Few things are better than plopping down on the couch after a long day of work, turning on the TV and vegging out. You do it, I do it, everybody does it.
And now Google (GOOG, GOOGL) wants to get in on your TV time with its new YouTube TV streaming service. Available in select cities for $35 a month, YouTube TV promises 40 channels of live TV including the five major broadcast channels: ABC, CBS, CW, FOX and NBC.
Google, though, is entering an increasingly crowded market with a wide variety of different channel offerings that can be difficult to parse when all you want to do is watch “The Bachelor” and eat your KFC $20 Fill-Up in your comfy chair.
But since I care so much, I’m breaking down each of the major over-the-top cable streaming services so you can get back to watching the rose ceremony.
Still, not all over-the-top services offer the same channels. YouTube TV is missing Turner and Viacom properties. Sony’s (SNE) PlayStation Vue is also missing Viacom channels, while Dish’s (DISH) Sling TV and AT&T’s (T) DirecTV Now don’t offer CBS. That said, at least one of these options could be right for you.
We’ve been waiting a long time for Google’s big TV play and it’s officially here. YouTube TV features 40 channels and gets you everything from the major broadcast channels to a huge array of sports stations. In fact, YouTube TV gives you 13 sports channels and the option to add on Fox Soccer Plus.
Outside of that, you get Fox News, MSNBC, Disney, National Geographic, Bravo, USA, FX and E!, among others. Google says it will add AMC and BBC World News to its lineup in the near future. You can also add Showtime for $11 a month extra.
But YouTube TV has some drawbacks. First off, the service doesn’t carry Turner properties like CNN, TBS, TNT and, importantly for me, Cartoon Network. You also don’t get Viacom channels like MTV or Comedy Central. What’s worse, there doesn’t appear to be an option to add on HBO just yet, only Showtime.
What’s more, YouTube TV isn’t available for Roku streaming devices or Apple TV. To address that, Google will provide you with a free Chromecast so you can stream your favorite shows to your big-screen.
Still, if you’re a Roku or Apple TV user, that means having to bounce between those devices and your Chromecast just to watch different channels, which can be annoying.
Sony PlayStation Vue
Sony’s PlayStation Vue is the Japanese tech giant’s over-the-top streaming play and it’s actually a quality offering. Rather than a one-size-fits-all offering, Sony offers four different packages depending on the number of channels you want to watch and how much you want to pay each month.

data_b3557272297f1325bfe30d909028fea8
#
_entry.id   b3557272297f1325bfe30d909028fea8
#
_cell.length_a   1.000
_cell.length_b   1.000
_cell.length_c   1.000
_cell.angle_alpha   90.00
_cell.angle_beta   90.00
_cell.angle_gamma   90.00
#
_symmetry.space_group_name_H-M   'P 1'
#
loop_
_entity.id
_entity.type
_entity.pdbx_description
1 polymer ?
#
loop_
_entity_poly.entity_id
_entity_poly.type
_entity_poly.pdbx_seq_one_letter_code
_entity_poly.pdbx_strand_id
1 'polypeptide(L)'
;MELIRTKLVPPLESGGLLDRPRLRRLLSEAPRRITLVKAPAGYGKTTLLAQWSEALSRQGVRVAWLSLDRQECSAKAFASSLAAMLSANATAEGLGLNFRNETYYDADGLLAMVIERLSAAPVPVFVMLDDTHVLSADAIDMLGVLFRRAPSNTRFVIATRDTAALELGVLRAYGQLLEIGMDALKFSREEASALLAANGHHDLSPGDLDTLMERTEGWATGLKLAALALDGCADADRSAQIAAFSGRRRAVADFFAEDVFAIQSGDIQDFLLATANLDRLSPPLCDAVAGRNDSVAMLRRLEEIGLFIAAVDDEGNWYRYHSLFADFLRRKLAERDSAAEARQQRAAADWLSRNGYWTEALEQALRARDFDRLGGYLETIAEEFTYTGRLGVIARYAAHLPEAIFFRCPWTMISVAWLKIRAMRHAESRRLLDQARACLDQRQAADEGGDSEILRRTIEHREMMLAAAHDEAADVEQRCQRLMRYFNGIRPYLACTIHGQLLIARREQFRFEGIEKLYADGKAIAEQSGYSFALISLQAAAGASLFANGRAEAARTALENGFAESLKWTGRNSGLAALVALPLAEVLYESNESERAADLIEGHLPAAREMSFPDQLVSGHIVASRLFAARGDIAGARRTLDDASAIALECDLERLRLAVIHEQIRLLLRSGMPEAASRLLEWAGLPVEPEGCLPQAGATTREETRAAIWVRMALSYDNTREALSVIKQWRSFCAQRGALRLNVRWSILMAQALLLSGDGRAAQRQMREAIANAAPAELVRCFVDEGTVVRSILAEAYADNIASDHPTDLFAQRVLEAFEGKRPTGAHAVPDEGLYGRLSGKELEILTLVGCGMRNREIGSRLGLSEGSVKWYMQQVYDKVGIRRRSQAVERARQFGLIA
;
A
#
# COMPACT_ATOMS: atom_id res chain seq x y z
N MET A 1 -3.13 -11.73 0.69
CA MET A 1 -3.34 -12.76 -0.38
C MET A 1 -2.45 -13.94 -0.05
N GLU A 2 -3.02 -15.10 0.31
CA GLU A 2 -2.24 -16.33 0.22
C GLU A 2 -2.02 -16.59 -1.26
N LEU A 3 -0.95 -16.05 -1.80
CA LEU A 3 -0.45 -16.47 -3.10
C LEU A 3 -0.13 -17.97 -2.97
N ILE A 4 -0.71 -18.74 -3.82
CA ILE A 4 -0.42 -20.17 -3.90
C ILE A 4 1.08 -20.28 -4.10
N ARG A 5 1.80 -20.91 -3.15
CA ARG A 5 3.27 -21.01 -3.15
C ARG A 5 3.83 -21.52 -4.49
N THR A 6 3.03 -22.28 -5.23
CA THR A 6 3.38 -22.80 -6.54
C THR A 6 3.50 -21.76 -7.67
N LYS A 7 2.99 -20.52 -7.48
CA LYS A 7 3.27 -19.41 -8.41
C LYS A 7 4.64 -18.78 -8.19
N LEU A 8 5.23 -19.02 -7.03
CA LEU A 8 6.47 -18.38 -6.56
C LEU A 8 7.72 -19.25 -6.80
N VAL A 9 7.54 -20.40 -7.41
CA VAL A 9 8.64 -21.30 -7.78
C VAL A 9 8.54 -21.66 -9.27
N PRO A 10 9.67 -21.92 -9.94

The base offering, which starts at $40 per month, gets you 49 channels including ABC, CBS, FOX and NBC, as well as CNN, Fox News, MSNBC, ESPN and ESPN 2, FS1 and FS2 and a slew of others. Oh, and Cartoon Network. Sony’s $45 package gets you more than 60 channels, while the $55 package gets you more than 90 channels. Then there’s the $75 option, which includes the NFL Network and HBO.
Sony, however, recently did away with Viacom content like Comedy Central. So if you’re trying to watch the “Daily Show,” you’re out of luck.
Vue is available on a number of devices including, naturally, Sony’s PlayStation 3 and PlayStation 4, web browsers, Apple TV, Roku, Amazon’s (AMZN) Fire TV and your mobile devices.
If you’re already a PlayStation fan, Vue is a solid choice.
Dish’s Sling TV offers three packages Orange, Blue and Orange + Blue with a host of additional add-ons to customize your viewing options. The Orange package costs $20 per month and gets you 30 channels including ESPN, AMC, CNN, TBS, Comedy Central, Travel Channel and, of course, Cartoon Network. What you don’t get are the basic broadcast channels like ABC, CBS, FOX, NBC or the CW.
The Blue package costs $25 per month and gets you 45 channels including FOX and NBC. The Orange + Blue package, which costs $40 per month, gets you 50 channels.
Here’s the thing, though — you can add a range of different channels to any of the three packages. For instance, the New Extra add-on gets you MSNBC, BBC World News and Headline News for $5.
Comedy Plus Extra, also $5, gets you MTV, Spike, MTV2 and CMT, which means you can watch “Steve Austin’s Broken Skull Challenge,” the greatest show on television.
Curiously, Sling doesn’t include CBS. So “Big Bang Theory” fans, you know who you are, won’t be able to watch their favorite show.
Sling TV is available on most mainstream TV streaming devices including Apple TV, Roku and Amazon’s Fire TV players, as well as Apple, Android and Amazon phones and tablets, Mac and Windows computers and Microsoft’s Xbox One. Unfortunately, you can’t watch Sling TV on your PlayStation.
If you’re the kind of person who wants greater control over what channels you pay for, Sling TV is the way to go.
AT&T DirecTV Now
Like Sling TV, AT&T’s DirecTV Now allows you to purchase different packages of channels based on what you want to want and how much you want to pay each month. The base offering starts at $35 per month and gets you more than 60 channels including ABC, NBC and FOX, but not CBS and the CW.
You also get CNN, Fox News, MSNBC, ESPN, Disney, Cartoon Network and Comedy Central. The $50 option gets you more than 80 channels, while the $60 package gets more than 100. The largest option is the $70 package, which gives you more than 120 channels, enough to keep you on your couch for quite some time. You can subscribe to HBO GO as part of your package for an additional fee.
AT&T lets you watch DirecTV Now on your Amazon Fire TV, Apple TV, Android phone and tablet, iPad and iPhone, Chromecast and web browsers. But you can’t watch it on your Chromecast with the iOS app, your Roku or Xbox One. As with YouTube TV, DirecTV Now gives you a streaming device, in this case a Fire TV stick, with your first month’s payment.
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